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Against odds, a push for Afghan peace talks

Major players sharply divided as effort resumes

KABUL — Suddenly, the effort to strike a deal with the Taliban is very publicly back on the front burner.

After the process was frozen for months last year as fighting raged in Afghanistan and election-year politics consumed US attention, diplomats and political leaders from eight countries are now mounting the most concerted campaign to date to bring the Afghan government and its Taliban foes together to negotiate a peace deal.

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The latest push came early this month at Chequers, the country residence of the British prime minister, David Cameron, who joined President Hamid Karzai of Afghanistan and President Asif Ali Zardari of Pakistan in calling for fast-track peace talks. Weeks earlier in Washington, Karzai met with President Obama and committed publicly to have his representatives meet a Taliban delegation in Doha, Qatar, to start the process.

Yet so far the renergized reach for peace has achieved little, officials say, except to cement a growing consensus that regional stability demands some sort of political settlement with the Taliban, after a war that cost tens of thousands of Afghan and Western lives.

Interviews with officials involved in the effort suggest a process that has yet to gain real traction and seems to have little chance of achieving even its most limited goal: bringing the Afghan government and Taliban leadership together at the table before most US forces leave Afghanistan in 2014.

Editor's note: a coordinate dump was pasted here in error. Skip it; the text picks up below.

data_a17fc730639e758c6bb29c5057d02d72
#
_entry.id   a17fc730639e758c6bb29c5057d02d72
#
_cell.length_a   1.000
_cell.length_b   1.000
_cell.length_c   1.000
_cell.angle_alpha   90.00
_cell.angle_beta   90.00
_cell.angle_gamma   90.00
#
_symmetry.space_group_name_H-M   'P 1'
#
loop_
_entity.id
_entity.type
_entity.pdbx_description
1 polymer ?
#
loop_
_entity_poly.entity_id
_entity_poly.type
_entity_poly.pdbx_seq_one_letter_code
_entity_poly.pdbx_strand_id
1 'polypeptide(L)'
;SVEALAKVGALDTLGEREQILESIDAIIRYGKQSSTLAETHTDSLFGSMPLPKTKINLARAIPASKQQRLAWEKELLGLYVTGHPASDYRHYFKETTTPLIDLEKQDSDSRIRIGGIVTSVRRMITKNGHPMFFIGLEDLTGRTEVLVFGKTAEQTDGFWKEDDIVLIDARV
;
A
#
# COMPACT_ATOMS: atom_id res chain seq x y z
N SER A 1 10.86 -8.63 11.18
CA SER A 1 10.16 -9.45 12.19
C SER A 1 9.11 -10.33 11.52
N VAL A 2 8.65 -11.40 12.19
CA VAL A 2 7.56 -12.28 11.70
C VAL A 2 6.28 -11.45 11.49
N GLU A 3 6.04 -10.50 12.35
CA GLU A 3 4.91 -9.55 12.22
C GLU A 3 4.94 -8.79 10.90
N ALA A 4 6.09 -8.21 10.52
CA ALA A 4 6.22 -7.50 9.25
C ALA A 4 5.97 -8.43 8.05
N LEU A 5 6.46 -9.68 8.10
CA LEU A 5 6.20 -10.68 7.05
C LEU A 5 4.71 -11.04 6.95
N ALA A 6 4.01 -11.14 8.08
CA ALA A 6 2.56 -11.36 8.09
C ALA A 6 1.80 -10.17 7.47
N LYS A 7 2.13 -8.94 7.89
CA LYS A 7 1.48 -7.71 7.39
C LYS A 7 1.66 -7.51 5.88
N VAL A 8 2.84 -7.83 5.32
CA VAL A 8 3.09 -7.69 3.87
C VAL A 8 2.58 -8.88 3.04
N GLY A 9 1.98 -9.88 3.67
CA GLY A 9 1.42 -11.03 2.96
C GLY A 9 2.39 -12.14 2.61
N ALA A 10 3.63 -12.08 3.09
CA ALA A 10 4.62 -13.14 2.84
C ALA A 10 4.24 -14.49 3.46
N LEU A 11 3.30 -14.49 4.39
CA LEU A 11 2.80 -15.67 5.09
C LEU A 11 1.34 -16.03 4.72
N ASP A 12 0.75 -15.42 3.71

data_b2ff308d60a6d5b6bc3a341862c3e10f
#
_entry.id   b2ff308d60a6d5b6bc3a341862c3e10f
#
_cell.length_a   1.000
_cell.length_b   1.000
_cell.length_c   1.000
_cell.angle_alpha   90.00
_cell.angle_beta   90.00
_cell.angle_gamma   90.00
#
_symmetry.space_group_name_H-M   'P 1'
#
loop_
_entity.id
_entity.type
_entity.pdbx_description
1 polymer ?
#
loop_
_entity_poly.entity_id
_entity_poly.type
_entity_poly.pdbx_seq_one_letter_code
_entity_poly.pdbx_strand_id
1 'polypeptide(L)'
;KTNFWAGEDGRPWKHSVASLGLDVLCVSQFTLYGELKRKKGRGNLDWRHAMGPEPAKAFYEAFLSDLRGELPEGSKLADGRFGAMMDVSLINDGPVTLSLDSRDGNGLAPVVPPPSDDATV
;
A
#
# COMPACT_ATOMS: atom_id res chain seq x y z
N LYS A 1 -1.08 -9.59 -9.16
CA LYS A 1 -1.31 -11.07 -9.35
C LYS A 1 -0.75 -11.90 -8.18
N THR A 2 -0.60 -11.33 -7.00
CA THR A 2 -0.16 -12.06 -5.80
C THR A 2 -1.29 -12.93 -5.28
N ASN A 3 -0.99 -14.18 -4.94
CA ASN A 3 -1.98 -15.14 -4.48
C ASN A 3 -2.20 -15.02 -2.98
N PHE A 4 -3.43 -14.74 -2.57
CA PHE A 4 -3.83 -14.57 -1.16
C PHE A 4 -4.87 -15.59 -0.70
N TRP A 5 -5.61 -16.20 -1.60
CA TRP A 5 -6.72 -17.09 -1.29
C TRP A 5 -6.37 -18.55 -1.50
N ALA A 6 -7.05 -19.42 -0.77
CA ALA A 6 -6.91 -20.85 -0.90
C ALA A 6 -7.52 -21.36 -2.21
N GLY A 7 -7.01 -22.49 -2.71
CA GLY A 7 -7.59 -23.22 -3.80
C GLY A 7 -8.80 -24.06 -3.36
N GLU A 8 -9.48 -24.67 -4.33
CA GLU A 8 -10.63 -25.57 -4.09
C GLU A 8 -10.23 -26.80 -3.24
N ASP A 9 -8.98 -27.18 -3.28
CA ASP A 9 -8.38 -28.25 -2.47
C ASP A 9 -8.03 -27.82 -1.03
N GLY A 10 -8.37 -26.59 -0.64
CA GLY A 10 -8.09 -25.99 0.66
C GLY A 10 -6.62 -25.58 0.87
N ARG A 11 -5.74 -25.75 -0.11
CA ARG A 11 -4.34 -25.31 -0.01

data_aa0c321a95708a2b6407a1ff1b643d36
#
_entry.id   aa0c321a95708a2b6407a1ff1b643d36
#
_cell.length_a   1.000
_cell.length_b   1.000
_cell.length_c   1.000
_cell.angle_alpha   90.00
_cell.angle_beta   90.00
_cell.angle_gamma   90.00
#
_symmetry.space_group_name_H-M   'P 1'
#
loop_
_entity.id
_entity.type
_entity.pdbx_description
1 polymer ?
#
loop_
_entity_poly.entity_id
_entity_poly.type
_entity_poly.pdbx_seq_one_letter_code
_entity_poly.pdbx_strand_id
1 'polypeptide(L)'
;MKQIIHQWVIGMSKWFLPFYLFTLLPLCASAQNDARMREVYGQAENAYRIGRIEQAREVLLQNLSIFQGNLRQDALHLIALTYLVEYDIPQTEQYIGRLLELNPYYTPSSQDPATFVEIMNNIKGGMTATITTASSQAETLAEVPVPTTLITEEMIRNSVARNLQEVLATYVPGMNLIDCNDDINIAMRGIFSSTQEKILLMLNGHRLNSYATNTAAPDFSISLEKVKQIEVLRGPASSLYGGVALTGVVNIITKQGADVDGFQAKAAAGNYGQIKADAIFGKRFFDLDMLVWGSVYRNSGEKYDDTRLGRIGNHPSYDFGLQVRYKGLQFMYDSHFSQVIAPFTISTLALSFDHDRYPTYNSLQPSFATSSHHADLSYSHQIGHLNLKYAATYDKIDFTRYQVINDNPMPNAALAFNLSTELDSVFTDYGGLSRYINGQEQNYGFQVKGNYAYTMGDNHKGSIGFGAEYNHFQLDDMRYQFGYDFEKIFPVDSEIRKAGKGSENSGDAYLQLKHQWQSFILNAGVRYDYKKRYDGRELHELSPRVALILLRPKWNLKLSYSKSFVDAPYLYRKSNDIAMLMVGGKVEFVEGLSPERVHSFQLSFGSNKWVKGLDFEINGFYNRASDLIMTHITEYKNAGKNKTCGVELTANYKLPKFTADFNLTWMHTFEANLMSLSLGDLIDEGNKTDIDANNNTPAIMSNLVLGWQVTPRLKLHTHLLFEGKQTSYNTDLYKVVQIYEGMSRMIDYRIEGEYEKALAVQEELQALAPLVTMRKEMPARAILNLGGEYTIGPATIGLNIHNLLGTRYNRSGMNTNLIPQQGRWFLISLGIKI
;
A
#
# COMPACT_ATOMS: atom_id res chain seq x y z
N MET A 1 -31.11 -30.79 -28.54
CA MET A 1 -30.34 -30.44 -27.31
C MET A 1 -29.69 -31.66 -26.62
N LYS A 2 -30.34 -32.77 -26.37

‘‘The year 2014 has begun to be seen as a magical date, both inside and outside Afghanistan,’’ said Rangin Dadfar Spanta, the Afghan national security adviser. ‘‘It’s difficult to find what is realistic and what is illusion.’’

That is not least because the major players — Pakistan, Afghanistan, the United States, and the Taliban — have fundamentally different visions of how to achieve a post-2014 peace, according to accounts of setbacks in the process.

For the Afghans, the simple act of considering what a peace deal might look like has inflamed factional differences that are still raw two decades after the country’s civil war.

The Afghan High Peace Council, which Karzai has empowered to negotiate for his government, has put forward a document called ‘‘Peace Process Roadmap to 2015.’’

While many Afghan leaders say they have not seen the proposal, first reported by the McClatchy news service in December, those who have view it as outlining a striking number of potential concessions to the Taliban and to Pakistan.

They include provisions for the Taliban’s becoming a political party and anticipation that some of the most important government positions could be open to them, including cabinet positions.

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